As Britain’s love of rabbits and guinea pigs continues to grow, Rosewood understands that good things often come in small packages, and pets are no exception!
This month sees the return of Rabbit Awareness Week, or RAW as it’s best known, and Rosewood want to tackle one of the growing issues associated with keeping rabbits and other fibrevores, namely poor diets and their associated health issues.
So, first things first. What is a fibrevore and why is their diet so important? Fibrevores are animals that graze little and often, on plants that are high in fibre and low in energy, such as rabbits, guinea pigs, chinchillas and degus.
You’ll notice that all these animals share something in common. They all have continually growing teeth, which allow them to grind down the tough cellulose material found in plants.
Fibrevores also have a specialised digestive system whereby much of their food is only partially digested by their foregut, and then fermented by essential bacteria – a process which provides the pet with key nutrients. To ensure correct gut function is maintained it’s therefore important to provide a diet relatively low in sugar, starch, fats and protein, whilst being rich in fibre.
Like a child in a sweet shop, rabbits and other small animals often prefer grains, which are sweeter, as they are rich in starch. Whilst this won’t do any harm in moderation, it does pose many disadvantages compared with a healthier, grain-free main diet. For example, pets could be more prone to obesity, as grain-based foods are rich in energy and easier to eat. Filling up on grains could also mean that your pet eats less hay and other plant life, resulting in a reduced intake of the fibre needed to keep the gut healthy.
What's more, grains do not have the same teeth-wearing abilities as grasses, which could lead to dental problems and costly vet bills.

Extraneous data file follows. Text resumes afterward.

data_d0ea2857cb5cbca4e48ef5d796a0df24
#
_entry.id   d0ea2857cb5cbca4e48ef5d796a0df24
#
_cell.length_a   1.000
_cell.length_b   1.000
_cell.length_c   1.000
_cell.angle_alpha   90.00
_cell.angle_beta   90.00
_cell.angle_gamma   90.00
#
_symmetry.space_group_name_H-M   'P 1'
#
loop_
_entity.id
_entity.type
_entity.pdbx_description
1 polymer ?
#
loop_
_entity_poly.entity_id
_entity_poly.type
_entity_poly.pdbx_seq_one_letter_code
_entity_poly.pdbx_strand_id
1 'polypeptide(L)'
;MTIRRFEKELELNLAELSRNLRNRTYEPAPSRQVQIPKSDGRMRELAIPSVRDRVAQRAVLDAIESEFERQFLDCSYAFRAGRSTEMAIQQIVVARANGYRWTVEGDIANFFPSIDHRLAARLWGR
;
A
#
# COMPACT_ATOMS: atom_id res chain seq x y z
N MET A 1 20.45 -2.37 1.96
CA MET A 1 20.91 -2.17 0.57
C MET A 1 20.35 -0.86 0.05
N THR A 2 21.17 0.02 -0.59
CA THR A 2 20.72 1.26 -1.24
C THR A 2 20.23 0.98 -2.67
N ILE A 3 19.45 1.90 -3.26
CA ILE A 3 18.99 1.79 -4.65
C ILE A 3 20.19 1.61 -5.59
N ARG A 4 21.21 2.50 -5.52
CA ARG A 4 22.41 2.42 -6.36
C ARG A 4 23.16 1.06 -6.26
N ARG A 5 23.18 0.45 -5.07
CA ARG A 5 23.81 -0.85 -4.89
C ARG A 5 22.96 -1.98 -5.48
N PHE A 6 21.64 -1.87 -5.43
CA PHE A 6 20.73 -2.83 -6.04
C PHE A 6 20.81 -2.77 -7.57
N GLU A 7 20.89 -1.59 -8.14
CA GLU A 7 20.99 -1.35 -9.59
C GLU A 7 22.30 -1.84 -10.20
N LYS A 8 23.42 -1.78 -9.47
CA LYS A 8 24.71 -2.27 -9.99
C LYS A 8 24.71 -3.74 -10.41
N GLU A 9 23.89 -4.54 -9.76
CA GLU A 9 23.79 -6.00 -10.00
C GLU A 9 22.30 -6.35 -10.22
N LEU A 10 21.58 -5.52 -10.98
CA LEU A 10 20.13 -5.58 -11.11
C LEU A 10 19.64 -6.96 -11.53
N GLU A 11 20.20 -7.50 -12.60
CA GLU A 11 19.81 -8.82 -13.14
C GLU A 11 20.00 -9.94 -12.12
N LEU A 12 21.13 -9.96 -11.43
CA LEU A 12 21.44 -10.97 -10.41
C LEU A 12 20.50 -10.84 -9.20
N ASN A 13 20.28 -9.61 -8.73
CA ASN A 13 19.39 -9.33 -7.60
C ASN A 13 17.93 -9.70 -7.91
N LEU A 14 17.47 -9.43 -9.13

Thinking about the way in which we offer our pets food also plays a vital role in their nutrition. It has been suggested that in the wild, rabbits have around 40 small meals a day, but with our hectic lifestyles we are prone to simply placing down one large bowl of food each morning. As grain-based diets are easier to eat, pets can then wolf this down, whilst hard pressed pellets made up of over 70% grasses and other plant life tend to be eaten gradually through the day: grazing not gorging! This is also why it’s so important to ensure fresh hay is always available for pets to nibble on throughout the day and night.
To maintain good health it’s important that the gut is made to ‘work’ for its nutrient reward. Just as with all the negative stories surrounding processed human foods, it’s also important that fibrevores have as much unprocessed food as possible. Grain-based diets are typically processed with heat which can both destroy some key nutrients as well as making foods too easy to digest. This is why cold pressing the ingredients into a pellet can be better – the gut has to work as it was designed to and fewer nutrients are lost.
It’s for this reason Rosewood decided that enough was enough and recently created a range of diets, called Meadow Menu. Not only is the range completely grain-free and cold pressed, but it’s also rich in meadow grasses and other plants, offering pet parents an alternative to grain-based pellets and mueslis. Just like the Naturals treat range from which Meadow Menu was born, these main diets are also made from 100% natural ingredients.
For more information on your pet’s diet head over to our Facebook and Twitter page where you can also be in with a chance to win some scrumptious Meadow Menu foods and Naturals Treats!
*If your pet has any serious dietary issues please seek the advice of your vet.